During her first run at the State Department, Ms. Rice was a point person in responding to Al Qaeda’s 1998 bombing of United States Embassies in Kenya and Tanzania. But her most searing experience was visiting Rwanda after the 1994 genocide when she was still on the N.S.C. staff.

As she later described the scene, the hundreds, if not thousands, of decomposing, hacked up bodies that she saw haunted her and fueled a desire to never let it happen again.

“I swore to myself that if I ever faced such a crisis again, I would come down on the side of dramatic action, going down in flames if that was required,” she told The Atlantic Monthly in 2001. She eventually became a sharp critic of the Bush administration’s handling of the Darfur killings and last year testified before Congress on behalf of an American-led bombing campaign or naval blockade to force a recalcitrant Sudanese government to stop the slaughter.

But I don't know. This could be a very positive thing, especially for African nations. Or it could be a disaster. Here's hoping it's a good thing.

Friday, November 28, 2008

An interesting blog

I'm not sure how, exactly, I stumbled upon this blog, but I really appreciate what Chris Blattman has to say about Africa, aid, and related topics.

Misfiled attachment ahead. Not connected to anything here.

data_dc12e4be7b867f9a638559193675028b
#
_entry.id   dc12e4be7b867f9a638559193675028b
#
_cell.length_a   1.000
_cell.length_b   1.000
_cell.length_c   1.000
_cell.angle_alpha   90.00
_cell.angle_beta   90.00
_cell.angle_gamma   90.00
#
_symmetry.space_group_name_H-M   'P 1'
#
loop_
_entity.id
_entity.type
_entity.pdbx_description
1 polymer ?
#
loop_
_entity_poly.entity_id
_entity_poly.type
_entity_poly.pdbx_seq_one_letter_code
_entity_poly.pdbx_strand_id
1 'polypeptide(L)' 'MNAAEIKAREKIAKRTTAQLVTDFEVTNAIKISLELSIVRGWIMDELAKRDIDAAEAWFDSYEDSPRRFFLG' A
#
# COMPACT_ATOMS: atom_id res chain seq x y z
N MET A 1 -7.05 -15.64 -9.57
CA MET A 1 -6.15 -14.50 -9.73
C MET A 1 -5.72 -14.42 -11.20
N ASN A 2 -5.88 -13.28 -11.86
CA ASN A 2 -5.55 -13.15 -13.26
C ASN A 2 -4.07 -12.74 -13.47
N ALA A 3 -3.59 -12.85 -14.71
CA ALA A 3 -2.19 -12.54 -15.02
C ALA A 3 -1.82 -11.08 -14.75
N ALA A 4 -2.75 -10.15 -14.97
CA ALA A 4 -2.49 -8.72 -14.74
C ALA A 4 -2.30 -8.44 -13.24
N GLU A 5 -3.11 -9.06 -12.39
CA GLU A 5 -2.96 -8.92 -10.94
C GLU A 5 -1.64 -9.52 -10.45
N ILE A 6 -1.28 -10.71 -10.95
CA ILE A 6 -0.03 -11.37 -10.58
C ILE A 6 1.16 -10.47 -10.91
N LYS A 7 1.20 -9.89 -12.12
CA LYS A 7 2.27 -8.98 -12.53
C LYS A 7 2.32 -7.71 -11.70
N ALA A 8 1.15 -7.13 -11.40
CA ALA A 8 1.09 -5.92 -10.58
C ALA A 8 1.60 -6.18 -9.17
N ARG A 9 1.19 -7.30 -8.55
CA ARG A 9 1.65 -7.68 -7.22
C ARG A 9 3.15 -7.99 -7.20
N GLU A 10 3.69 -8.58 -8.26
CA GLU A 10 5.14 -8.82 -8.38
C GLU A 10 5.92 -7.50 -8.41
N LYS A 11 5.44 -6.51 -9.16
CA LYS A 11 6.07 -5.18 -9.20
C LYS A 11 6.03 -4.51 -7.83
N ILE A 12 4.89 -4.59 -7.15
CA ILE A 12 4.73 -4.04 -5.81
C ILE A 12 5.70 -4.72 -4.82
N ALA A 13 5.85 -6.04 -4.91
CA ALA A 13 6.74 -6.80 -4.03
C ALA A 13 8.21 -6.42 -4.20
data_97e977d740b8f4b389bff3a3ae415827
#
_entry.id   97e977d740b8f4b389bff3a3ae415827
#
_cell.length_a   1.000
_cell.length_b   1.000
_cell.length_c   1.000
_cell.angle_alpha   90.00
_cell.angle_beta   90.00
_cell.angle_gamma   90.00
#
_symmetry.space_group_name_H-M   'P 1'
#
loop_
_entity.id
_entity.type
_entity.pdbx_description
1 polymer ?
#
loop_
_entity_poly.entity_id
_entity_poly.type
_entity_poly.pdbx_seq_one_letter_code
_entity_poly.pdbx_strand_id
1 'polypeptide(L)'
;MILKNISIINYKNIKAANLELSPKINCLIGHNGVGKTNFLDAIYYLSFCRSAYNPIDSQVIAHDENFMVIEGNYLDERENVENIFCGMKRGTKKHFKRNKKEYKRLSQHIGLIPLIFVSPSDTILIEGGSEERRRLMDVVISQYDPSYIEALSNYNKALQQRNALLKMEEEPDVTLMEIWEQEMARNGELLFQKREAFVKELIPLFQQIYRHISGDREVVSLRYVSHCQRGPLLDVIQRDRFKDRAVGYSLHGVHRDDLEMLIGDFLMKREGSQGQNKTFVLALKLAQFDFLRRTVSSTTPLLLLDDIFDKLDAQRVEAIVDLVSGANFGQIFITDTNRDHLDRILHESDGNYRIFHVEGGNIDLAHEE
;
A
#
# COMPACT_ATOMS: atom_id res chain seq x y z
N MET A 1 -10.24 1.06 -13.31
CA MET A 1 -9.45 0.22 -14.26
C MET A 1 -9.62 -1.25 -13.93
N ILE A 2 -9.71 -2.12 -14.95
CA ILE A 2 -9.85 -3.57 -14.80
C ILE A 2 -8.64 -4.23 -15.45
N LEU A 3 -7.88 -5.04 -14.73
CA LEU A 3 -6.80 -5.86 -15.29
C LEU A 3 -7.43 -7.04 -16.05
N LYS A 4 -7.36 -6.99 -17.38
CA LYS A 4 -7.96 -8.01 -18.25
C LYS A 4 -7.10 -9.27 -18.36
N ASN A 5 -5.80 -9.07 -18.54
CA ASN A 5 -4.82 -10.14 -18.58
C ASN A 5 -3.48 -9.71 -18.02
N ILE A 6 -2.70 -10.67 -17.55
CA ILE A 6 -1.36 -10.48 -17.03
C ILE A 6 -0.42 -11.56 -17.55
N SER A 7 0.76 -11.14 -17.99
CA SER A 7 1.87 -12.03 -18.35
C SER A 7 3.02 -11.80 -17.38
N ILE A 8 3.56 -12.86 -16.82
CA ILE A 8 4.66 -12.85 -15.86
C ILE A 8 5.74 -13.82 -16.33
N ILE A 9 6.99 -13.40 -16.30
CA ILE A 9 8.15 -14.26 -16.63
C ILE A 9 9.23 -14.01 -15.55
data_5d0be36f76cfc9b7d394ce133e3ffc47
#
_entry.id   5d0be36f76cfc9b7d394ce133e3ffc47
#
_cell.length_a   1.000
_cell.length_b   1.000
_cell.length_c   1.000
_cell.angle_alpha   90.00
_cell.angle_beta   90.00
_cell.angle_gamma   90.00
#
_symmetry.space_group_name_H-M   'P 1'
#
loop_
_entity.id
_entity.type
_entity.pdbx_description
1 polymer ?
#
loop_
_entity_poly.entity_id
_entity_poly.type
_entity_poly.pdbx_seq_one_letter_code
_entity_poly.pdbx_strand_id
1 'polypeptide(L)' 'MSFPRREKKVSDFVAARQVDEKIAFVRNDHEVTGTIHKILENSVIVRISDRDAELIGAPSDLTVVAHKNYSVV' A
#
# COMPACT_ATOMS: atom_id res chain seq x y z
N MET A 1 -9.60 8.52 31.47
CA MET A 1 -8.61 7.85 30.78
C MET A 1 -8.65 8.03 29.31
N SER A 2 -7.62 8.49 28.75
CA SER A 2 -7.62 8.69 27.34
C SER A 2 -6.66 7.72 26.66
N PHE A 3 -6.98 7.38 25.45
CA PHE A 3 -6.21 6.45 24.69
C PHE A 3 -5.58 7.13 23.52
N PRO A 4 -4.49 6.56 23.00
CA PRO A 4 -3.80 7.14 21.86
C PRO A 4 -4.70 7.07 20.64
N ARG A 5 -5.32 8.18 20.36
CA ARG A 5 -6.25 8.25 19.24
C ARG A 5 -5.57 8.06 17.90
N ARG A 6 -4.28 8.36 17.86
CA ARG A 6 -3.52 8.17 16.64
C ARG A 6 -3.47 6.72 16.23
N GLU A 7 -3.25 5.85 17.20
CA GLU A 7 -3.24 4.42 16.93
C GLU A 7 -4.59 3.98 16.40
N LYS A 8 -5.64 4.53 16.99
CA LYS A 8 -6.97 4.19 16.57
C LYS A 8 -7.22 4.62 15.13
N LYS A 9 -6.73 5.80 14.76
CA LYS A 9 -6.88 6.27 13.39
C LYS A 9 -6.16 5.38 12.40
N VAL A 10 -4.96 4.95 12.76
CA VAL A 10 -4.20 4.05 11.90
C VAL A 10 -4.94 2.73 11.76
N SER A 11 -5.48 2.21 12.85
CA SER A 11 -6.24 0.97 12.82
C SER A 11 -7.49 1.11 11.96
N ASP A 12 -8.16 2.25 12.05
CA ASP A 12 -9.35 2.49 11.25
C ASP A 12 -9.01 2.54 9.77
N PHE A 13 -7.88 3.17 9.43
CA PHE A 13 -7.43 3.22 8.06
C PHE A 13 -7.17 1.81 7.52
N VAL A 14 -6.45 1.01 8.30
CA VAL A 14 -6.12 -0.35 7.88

As I wrote on my other blog, at the moment I'm really struggling with the concept of foreign aid, and this blogger has some worthwhile things to say on the subject.

Monday, November 24, 2008

The country of Africa

Sarah Palin took a lot of (probably unjustified) grief for saying that Africa was a country, not a continent, but I have to say that understanding is probably deeply embedded in a lot of us. I heard it today when Barack Obama was announcing the Secretary of the Treasury and said that "Growing up partly in Africa" had given him perspective on global markets--and it does. But I was surprised to find myself instantly wondering "Where in Africa?" knowing now better than before that "Africa" is not a country, and to grow up in Africa doesn't tell me as much as I think it does.

Incidentally--and significantly--the African nation where Geithner spent some of his youth was Zimbabwe, a country with a sad history of economic disaster.

Thursday, August 28, 2008

Dean Martha in Sudan

I've fallen behind in my Africa news, but I was very pleased to see this tidbit (following the Lead) about the Very Reverend Martha Deng Nhial being installed as the Dean of the Cathedral of St. Matthew in Renk, Sudan. Very cool!

Friday, August 15, 2008

China in Sudan